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Mékinac lake
Location Trois-Rives, non organized territory of Lac-Masketsi, Quebec
Coordinates Coordinates: 47°03′20″N 72°40′40″W / 47.05556°N 72.67778°W / 47.05556; -72.67778
Type natural
Primary inflows Rivière du milieu (Mékinac), creek sleigh, creek Grosleau, creek Bastien, creek Pronovost
Primary outflows Mékinac River
Catchment area St. Lawrence River
Basin countries  Canada  Quebec
Max. length 18 km (11 mi)
Max. width 2.0 km (1 mi)
Surface area 22.77 km2 (8.79 sq mi)
Max. depth 146 m (479 ft)
Surface elevation 165 m (541 ft)
Settlements Trois-Rives, La Tuque

The Mékinac Lake is a large lake of freshwater of province of Quebec (Canada), located mainly in the municipality Trois-Rives, in Mekinac Regional County Municipality, in the administrative region of Mauricie, in the province of Quebec, in Canada. The northern part of the lake and the bottom of the Bigué Bay (to the west) are within the La Tuque (urban agglomeration).


Like many historic waterways in the St. Lawrence and Great Lakes Basins, Mékinac Lake's name derives from a First Nations language. The Algonquin people who settled by the lake likened the shape of the high promontory overlooking a peninsula jutting into the lake from the east to a turtle, and so named it makinak (Ojibwe mikinaak—snapping turtle). The French used a version of the original pronunciation—Mékinac.

The name "Lake Mékinac" was officially registered as of December 5, 1968, at the "Bank of place names" of Commission de toponymie du Québec (Geographical Names Board of Québec).

The surname "Mekinac" is used in 1808 in the baptismal act of the child Pierre-Olivier Launière said Mekinac, from Sainte-Geneviève-de-Batiscan. The designation "lake Mekinac" appears in 1863 as "Mekina" in a work of Stanislas Drapeau. The designation "Mekinac River" is mentioned in an 1870 report of the surveyor Hilarion Lefebvre. The designation "lake Mekinac" is shown on the official plan of Mékinac (township) in 1899. Finally, the Dictionary of rivers and lakes in the province of Quebec, published in 1914, mentions it. Forestry workers and other travelers coming from the south to reach the Mékinac Lake named on their way the North Mékinac River (Petite rivière Mékinac nord), located in the territory of Saint-Tite and Grandes-Piles.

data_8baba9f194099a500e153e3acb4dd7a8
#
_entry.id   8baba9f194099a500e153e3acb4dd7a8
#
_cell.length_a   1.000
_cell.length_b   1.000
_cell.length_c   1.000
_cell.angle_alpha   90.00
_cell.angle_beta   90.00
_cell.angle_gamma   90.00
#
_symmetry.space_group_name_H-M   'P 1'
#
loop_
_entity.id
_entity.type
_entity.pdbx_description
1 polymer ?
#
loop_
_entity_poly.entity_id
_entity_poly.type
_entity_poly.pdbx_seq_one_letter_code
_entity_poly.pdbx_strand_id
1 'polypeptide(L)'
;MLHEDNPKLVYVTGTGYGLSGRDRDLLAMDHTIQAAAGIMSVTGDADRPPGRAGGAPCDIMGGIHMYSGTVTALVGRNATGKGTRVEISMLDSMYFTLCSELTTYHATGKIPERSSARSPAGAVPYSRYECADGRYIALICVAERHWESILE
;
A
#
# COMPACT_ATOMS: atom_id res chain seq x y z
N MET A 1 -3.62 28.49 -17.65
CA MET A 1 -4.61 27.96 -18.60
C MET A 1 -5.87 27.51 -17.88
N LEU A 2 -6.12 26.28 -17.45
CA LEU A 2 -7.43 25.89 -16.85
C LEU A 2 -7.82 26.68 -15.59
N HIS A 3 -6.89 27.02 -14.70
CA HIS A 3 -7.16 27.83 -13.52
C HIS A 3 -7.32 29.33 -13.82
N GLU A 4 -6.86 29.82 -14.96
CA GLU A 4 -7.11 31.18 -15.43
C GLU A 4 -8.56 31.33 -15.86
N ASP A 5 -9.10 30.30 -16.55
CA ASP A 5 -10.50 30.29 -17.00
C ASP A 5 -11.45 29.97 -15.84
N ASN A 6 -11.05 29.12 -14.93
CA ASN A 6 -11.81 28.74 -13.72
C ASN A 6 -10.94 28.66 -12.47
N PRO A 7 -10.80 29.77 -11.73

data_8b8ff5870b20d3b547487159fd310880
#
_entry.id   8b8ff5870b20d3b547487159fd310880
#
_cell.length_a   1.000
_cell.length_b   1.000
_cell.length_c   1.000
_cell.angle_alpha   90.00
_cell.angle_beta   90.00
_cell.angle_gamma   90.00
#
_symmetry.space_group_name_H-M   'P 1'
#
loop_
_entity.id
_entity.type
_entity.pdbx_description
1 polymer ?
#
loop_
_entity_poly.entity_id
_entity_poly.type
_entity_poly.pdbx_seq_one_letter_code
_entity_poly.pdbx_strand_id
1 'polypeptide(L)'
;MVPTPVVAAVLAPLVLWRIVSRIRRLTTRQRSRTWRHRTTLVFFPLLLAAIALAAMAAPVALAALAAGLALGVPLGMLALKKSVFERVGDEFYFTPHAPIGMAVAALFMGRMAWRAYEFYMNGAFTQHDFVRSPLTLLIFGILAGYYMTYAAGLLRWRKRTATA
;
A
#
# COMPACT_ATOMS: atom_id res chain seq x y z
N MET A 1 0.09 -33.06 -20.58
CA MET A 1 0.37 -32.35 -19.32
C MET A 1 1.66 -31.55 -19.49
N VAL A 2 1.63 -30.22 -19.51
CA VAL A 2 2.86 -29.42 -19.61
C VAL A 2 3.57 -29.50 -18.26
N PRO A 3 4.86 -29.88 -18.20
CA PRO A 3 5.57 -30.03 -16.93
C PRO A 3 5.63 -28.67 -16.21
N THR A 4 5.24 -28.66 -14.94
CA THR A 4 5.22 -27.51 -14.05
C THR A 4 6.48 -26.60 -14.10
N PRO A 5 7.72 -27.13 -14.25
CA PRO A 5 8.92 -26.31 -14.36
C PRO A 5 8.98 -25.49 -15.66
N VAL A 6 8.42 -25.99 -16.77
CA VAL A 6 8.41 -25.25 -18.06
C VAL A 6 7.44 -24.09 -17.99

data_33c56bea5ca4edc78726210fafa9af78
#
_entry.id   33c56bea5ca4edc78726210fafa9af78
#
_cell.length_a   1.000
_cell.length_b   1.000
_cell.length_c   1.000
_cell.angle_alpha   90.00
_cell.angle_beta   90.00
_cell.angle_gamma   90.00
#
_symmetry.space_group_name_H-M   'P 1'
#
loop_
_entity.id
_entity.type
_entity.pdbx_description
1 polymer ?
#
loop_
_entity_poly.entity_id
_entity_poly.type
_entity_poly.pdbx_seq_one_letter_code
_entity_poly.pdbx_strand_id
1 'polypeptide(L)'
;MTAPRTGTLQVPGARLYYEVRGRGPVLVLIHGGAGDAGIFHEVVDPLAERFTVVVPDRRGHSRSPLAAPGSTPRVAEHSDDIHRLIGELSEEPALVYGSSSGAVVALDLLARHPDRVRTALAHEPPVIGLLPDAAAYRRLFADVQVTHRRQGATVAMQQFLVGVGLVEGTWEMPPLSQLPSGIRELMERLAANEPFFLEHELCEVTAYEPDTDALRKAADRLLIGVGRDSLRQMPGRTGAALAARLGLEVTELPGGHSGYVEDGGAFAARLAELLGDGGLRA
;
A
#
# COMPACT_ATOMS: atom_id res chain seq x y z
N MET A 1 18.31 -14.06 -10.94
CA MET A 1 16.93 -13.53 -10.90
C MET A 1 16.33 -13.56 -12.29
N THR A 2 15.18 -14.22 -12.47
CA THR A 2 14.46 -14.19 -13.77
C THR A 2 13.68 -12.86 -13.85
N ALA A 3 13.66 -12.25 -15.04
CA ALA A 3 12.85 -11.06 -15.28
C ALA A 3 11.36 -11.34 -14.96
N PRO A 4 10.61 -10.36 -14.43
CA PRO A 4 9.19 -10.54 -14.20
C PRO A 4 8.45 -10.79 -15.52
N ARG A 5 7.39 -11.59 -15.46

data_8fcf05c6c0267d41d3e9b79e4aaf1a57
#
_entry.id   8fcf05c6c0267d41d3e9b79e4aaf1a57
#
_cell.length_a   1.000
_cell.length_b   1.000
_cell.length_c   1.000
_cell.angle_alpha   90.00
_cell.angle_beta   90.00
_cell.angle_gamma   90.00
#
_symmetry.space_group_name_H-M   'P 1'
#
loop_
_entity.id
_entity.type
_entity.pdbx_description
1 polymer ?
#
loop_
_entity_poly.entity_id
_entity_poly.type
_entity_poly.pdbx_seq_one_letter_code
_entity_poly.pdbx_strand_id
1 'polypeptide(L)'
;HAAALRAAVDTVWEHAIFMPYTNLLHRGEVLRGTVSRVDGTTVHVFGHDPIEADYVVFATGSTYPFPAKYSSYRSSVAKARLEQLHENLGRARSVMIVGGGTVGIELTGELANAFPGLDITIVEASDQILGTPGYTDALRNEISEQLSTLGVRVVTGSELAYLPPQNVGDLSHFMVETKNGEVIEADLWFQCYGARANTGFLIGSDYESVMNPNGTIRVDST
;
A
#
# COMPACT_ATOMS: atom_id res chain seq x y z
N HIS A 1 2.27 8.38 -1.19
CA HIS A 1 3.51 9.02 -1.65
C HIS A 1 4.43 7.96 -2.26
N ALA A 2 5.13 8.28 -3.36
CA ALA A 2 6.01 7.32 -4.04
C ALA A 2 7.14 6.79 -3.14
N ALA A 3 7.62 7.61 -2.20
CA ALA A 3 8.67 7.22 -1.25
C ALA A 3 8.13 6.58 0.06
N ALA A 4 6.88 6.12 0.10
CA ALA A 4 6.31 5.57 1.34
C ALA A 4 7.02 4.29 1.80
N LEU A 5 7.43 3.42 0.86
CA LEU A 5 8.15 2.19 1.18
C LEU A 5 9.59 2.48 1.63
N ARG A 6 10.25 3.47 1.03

Mékinac lake has the shape of a cross, because of two bays forming the arms of the cross in the middle of the lake:

  • "Arm Bigué" (West side) that receives water from the outlet of "lac aux sleighs" (lake of Sleighs). The outlet of Lake Tom flows North into the "lac aux sleighs";
  • "Grosleau Arms" (East side) that receives water discharge (long 0.4 km) of Lake Gélinas, which is located in the mountains.

In the northern part of the lake (on the west bank), a camping site was built at the foot of the mountain "Cap à l'aigle" (Cape eagle), where the views are stunning.

Mekinac lake covers 23 km² in the townships of Carignan (North part), Hackett (central part) and Mekinac (south part). Its length is 18 km by 2 km wide. The lake drains into the Mekinac River, which is a tributary of the Saint-Maurice River. A water retention dam located at the mouth of Lake Mekinac was rebuilt in 2011 and 2012. The two main tributaries of Lake Mekinac are :

  • Rivière du milieu (River of the Middle) which flows from the eastern shore, in the northern part of the lake;
  • discharge of Missionary Lake which flows near the Mékinac dam, located south of Lake Mekinac.

By road, the mouth of the lake is located about 99 miles north of Trois-Rivières downtown or 52 km from Grand-Mère downtown. Starting from Grand-Mère, the path is to take the Route 155 (north) along the east bank of the Saint-Maurice River. Just before the bridge over the Mekinac River, 4.7 km after the village of Saint-Roch-de-Mékinac, turn on Saint-Joseph path towards Saint-Joseph-de-Mékinac, Quebec (municipality of Trois-Rives), a legendary authentic village that was developed through forestry, agriculture and tourist activities. After this town, turn left onto "Chemin du lac Mékinac" (Lake Mekinac Road). The distance between the Mekinac bridge (Saint-Roch-de-Mékinac) and the dam of Mekinac Lake (Trois-Rives) is 18.4 km (measured by road).


A peninsula in the middle of Lake Mekinac, on East bank (in the municipality of Trois-Rives) is designated the "Trou-du-Steamboat". It is located off the bay designated "Bras Grosleau" (Grosleau Arm) whose top of the neighbor mountain (north side) reaches over 320 meters. In this area, the mountains on the east side of the lake form a long promontory which falls into the lake Mekinac. Consequently, navigators have few places to hide when the wind rises.

The name of this place is associated with a boat powered by a steam engine (commonly called "steamboat") who found refuge regularly in the large bay of "Bras Grosleau" when the lake became too agitated. To enter the bay, the boat had to cross a strait of 270 meters wide, between the peninsula and the headland, to take refuge in one of the four bays of "Bras Grosleau". This ship sank in 1930's near the same peninsula, in front of the "Grosleau Arm". The bay called "Bigué Arm" also was another haven for boats.

The steam boat was used to circumvent the peninsula, on which the central mountain rises to over 260 meters, including commuting between bay "Grosleau Arm" (East side), with the bay "Bigué Arm" located at the opposite on the west shore of the lake. The steam boat was carrying forestry workers and goods to supply the logging camps established around the lake.

The name "Trou-du-Steamboat" was officially registered on January 25, 1990, at the Bank of place names of the Commission de toponymie du Québec (Geographical Names Board of Québec)

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